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Old Jan 28, 2014, 12:22 PM   #4
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I thought web apps were officially dead.

People expect great performance from their apps, and so far it seems web apps can't offer that. Just look how crappy the old Facebook app was (before it went native), or how slow the App Store app still is.

Maybe Google will be able to do it better, but I'm highly skeptical. Using native APIs and a native, lower-level, compiled language will always be faster no matter what.

Yes, it means developers have to re-code a lot of stuff when developing for different platforms. But the mobile app industry is so big and potentially lucrative that developers shouldn't cut corners.
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Old Jan 28, 2014, 12:25 PM   #5
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Haven't we already established that native apps are the way to go...?

Yes, I'm looking at you, Facebook. At least they got their act together in the end.
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Old Jan 28, 2014, 12:35 PM   #6
Xe89
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Yo dawg we herd u like apps...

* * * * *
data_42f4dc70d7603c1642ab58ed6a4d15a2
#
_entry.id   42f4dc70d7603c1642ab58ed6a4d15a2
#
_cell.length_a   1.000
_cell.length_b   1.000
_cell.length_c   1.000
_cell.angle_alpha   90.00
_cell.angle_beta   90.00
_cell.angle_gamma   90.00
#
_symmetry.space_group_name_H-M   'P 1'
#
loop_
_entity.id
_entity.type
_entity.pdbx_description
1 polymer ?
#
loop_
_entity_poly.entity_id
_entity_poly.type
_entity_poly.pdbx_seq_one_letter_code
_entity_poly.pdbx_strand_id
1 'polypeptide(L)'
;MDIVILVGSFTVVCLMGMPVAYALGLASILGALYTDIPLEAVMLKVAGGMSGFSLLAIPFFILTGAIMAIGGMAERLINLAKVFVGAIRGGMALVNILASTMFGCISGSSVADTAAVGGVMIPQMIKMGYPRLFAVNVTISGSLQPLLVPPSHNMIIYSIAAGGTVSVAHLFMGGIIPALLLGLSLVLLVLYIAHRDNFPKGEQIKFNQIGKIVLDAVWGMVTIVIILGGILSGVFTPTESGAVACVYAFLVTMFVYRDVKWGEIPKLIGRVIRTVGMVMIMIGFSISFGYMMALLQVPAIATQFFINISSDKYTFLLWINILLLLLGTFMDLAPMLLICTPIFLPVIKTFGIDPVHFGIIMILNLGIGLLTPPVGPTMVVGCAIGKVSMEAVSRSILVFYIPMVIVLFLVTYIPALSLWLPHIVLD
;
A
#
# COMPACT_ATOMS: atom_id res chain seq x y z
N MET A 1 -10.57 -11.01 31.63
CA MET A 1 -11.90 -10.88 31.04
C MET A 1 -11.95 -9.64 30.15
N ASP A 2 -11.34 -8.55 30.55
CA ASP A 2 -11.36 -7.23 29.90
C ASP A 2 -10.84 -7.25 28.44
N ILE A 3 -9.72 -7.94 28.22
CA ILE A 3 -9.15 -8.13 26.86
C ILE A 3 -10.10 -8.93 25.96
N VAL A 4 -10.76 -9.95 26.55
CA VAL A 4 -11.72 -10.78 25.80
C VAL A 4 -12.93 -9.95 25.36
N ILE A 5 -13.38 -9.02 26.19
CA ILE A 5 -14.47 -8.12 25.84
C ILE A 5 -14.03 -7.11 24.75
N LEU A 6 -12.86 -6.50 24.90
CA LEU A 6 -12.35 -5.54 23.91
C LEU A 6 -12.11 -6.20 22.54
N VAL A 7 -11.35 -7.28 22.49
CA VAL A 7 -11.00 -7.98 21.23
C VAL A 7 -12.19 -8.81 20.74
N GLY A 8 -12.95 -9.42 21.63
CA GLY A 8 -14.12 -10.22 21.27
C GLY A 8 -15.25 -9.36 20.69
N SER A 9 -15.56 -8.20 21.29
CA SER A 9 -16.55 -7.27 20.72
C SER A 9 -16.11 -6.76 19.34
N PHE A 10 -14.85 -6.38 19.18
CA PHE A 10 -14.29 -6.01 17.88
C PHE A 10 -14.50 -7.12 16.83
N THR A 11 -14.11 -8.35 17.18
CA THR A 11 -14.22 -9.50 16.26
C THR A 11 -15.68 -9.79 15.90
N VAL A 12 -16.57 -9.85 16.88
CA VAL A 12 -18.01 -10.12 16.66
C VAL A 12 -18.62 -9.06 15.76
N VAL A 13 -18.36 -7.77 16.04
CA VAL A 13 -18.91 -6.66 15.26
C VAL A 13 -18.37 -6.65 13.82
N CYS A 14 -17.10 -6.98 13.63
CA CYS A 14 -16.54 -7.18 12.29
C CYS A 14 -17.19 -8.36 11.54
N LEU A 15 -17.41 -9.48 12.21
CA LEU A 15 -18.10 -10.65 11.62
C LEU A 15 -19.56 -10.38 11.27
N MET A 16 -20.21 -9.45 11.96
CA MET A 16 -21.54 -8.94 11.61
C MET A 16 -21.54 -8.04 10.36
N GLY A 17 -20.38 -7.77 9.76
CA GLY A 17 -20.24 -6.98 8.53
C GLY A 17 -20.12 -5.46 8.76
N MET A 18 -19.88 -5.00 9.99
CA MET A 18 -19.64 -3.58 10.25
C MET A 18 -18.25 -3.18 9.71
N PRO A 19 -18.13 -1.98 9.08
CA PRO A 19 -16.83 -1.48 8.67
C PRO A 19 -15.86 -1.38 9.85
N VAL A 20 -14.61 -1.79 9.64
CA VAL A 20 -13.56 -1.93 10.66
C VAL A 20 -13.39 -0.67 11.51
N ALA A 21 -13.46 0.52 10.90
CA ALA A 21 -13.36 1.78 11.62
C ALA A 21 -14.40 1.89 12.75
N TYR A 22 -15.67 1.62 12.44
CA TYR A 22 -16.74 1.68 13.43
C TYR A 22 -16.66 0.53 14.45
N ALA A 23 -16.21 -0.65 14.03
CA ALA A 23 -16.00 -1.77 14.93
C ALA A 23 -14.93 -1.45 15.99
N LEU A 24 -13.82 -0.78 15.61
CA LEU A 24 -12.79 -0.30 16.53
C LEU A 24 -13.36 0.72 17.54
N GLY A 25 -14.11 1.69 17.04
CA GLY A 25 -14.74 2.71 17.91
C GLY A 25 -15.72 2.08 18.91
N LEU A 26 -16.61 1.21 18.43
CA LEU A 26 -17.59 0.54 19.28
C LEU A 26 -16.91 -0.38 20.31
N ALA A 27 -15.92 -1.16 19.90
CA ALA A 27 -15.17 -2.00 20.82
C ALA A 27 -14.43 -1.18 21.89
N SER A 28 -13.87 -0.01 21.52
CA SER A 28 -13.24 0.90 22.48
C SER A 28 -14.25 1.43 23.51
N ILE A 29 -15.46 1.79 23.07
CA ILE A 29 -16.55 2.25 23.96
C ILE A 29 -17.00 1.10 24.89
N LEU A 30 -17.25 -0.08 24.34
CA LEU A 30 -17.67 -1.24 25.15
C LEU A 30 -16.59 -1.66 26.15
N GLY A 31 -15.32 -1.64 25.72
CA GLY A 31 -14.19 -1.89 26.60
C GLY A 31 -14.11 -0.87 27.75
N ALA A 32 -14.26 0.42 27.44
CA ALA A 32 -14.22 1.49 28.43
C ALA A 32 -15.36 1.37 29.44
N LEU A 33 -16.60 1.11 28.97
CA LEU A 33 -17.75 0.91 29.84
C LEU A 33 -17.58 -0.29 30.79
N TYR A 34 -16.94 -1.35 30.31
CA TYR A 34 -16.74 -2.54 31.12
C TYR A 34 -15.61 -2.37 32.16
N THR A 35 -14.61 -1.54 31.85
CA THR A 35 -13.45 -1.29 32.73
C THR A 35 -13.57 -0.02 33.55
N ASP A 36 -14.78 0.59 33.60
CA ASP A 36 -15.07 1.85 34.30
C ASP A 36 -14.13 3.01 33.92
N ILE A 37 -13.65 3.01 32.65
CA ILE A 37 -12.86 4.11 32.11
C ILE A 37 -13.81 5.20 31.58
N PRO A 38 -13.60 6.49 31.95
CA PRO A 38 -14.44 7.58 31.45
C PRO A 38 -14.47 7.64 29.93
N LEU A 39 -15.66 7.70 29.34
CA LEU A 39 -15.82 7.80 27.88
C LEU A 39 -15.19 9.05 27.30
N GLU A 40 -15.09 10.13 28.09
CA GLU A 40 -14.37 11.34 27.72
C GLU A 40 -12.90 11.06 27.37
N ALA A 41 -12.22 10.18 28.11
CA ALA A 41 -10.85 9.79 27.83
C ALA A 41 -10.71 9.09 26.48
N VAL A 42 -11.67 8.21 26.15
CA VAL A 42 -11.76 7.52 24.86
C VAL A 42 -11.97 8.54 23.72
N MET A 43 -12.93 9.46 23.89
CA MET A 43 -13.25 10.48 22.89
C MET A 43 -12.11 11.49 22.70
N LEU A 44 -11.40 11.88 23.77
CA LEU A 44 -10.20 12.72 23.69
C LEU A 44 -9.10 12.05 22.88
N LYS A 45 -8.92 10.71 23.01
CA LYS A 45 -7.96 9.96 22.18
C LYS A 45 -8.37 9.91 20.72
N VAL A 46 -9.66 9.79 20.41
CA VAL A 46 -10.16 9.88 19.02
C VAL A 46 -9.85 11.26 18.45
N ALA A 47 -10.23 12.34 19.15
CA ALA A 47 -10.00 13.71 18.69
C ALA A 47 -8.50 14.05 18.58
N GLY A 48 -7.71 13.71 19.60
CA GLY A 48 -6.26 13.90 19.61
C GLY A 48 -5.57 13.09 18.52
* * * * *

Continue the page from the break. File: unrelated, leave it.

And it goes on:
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Old Jan 28, 2014, 12:35 PM   #7
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I certainly don't mind having these available in the mix! They may not often be the best choice, but no harm done.
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Old Jan 28, 2014, 12:42 PM   #8
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Originally Posted by cymerc View Post
No thanks, native apps are better.
No thanks, Apps that don't snoop on me are better
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Old Jan 28, 2014, 12:56 PM   #9
oguy111
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Originally Posted by Reason077 View Post
This is great news! A To-Do list app will be a great addition to iOS! It's surprising that nobody has written one already.
Reminders?!?!? It has a checklist and due date option
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Old Jan 28, 2014, 01:00 PM   #10
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I'll stay as far away from this as possible.
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Old Jan 28, 2014, 01:02 PM   #11
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Wink

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Originally Posted by oguy111 View Post
Reminders?!?!? It has a checklist and due date option
I believe you missed the sarcasm. It's okay, not all humour is as good as British humour (yes, with a 'u')
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Old Jan 28, 2014, 01:06 PM   #12